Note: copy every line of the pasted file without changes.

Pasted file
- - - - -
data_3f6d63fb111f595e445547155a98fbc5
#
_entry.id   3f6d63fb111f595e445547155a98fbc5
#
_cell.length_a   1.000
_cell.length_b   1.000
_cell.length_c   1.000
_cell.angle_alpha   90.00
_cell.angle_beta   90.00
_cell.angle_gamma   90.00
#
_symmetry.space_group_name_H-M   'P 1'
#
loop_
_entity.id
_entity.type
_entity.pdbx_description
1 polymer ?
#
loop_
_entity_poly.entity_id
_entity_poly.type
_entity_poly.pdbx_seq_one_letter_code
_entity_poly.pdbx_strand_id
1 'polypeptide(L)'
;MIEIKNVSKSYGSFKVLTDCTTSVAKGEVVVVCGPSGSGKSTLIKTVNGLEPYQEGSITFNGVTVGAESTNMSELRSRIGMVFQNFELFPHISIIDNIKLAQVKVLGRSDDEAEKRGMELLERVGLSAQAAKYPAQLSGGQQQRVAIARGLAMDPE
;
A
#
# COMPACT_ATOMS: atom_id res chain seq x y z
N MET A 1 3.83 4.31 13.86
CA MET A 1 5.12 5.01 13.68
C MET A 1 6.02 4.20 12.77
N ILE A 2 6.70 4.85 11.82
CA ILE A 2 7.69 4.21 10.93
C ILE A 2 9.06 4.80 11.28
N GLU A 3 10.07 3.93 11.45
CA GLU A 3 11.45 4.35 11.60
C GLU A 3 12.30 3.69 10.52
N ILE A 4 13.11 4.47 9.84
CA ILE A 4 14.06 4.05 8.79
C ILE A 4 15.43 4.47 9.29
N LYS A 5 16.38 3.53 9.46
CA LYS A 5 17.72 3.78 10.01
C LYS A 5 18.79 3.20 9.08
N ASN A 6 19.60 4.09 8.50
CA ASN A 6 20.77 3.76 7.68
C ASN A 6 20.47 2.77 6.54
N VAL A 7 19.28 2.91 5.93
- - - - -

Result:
data_3f6d63fb111f595e445547155a98fbc5
#
_entry.id   3f6d63fb111f595e445547155a98fbc5
#
_cell.length_a   1.000
_cell.length_b   1.000
_cell.length_c   1.000
_cell.angle_alpha   90.00
_cell.angle_beta   90.00
_cell.angle_gamma   90.00
#
_symmetry.space_group_name_H-M   'P 1'
#
loop_
_entity.id
_entity.type
_entity.pdbx_description
1 polymer ?
#
loop_
_entity_poly.entity_id
_entity_poly.type
_entity_poly.pdbx_seq_one_letter_code
_entity_poly.pdbx_strand_id
1 'polypeptide(L)'
;MIEIKNVSKSYGSFKVLTDCTTSVAKGEVVVVCGPSGSGKSTLIKTVNGLEPYQEGSITFNGVTVGAESTNMSELRSRIGMVFQNFELFPHISIIDNIKLAQVKVLGRSDDEAEKRGMELLERVGLSAQAAKYPAQLSGGQQQRVAIARGLAMDPE
;
A
#
# COMPACT_ATOMS: atom_id res chain seq x y z
N MET A 1 3.83 4.31 13.86
CA MET A 1 5.12 5.01 13.68
C MET A 1 6.02 4.20 12.77
N ILE A 2 6.70 4.85 11.82
CA ILE A 2 7.69 4.21 10.93
C ILE A 2 9.06 4.80 11.28
N GLU A 3 10.07 3.93 11.45
CA GLU A 3 11.45 4.35 11.60
C GLU A 3 12.30 3.69 10.52
N ILE A 4 13.11 4.47 9.84
CA ILE A 4 14.06 4.05 8.79
C ILE A 4 15.43 4.47 9.29
N LYS A 5 16.38 3.53 9.46
CA LYS A 5 17.72 3.78 10.01
C LYS A 5 18.79 3.20 9.08
N ASN A 6 19.60 4.09 8.50
CA ASN A 6 20.77 3.76 7.68
C ASN A 6 20.47 2.77 6.54
N VAL A 7 19.28 2.91 5.93